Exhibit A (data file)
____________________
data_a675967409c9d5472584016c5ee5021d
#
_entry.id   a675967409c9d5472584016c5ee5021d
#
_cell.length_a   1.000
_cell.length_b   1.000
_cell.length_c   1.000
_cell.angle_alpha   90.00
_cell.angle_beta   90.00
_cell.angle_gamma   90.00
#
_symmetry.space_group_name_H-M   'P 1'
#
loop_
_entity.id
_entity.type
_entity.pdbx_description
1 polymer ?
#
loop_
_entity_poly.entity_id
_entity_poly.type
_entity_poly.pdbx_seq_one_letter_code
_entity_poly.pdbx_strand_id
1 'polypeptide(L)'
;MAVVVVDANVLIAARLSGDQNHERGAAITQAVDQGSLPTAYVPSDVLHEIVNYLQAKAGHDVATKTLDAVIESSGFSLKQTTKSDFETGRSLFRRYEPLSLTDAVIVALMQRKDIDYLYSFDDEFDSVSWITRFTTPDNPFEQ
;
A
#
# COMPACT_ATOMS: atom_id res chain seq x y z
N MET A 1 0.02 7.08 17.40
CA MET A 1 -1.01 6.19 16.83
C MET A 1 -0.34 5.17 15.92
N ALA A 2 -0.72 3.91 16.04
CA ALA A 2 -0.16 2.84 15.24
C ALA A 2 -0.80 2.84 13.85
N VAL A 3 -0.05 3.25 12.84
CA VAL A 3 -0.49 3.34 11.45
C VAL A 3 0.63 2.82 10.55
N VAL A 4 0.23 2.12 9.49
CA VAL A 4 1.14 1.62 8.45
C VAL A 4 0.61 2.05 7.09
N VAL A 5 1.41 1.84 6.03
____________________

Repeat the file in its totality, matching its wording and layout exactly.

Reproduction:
data_a675967409c9d5472584016c5ee5021d
#
_entry.id   a675967409c9d5472584016c5ee5021d
#
_cell.length_a   1.000
_cell.length_b   1.000
_cell.length_c   1.000
_cell.angle_alpha   90.00
_cell.angle_beta   90.00
_cell.angle_gamma   90.00
#
_symmetry.space_group_name_H-M   'P 1'
#
loop_
_entity.id
_entity.type
_entity.pdbx_description
1 polymer ?
#
loop_
_entity_poly.entity_id
_entity_poly.type
_entity_poly.pdbx_seq_one_letter_code
_entity_poly.pdbx_strand_id
1 'polypeptide(L)'
;MAVVVVDANVLIAARLSGDQNHERGAAITQAVDQGSLPTAYVPSDVLHEIVNYLQAKAGHDVATKTLDAVIESSGFSLKQTTKSDFETGRSLFRRYEPLSLTDAVIVALMQRKDIDYLYSFDDEFDSVSWITRFTTPDNPFEQ
;
A
#
# COMPACT_ATOMS: atom_id res chain seq x y z
N MET A 1 0.02 7.08 17.40
CA MET A 1 -1.01 6.19 16.83
C MET A 1 -0.34 5.17 15.92
N ALA A 2 -0.72 3.91 16.04
CA ALA A 2 -0.16 2.84 15.24
C ALA A 2 -0.80 2.84 13.85
N VAL A 3 -0.05 3.25 12.84
CA VAL A 3 -0.49 3.34 11.45
C VAL A 3 0.63 2.82 10.55
N VAL A 4 0.23 2.12 9.49
CA VAL A 4 1.14 1.62 8.45
C VAL A 4 0.61 2.05 7.09
N VAL A 5 1.41 1.84 6.03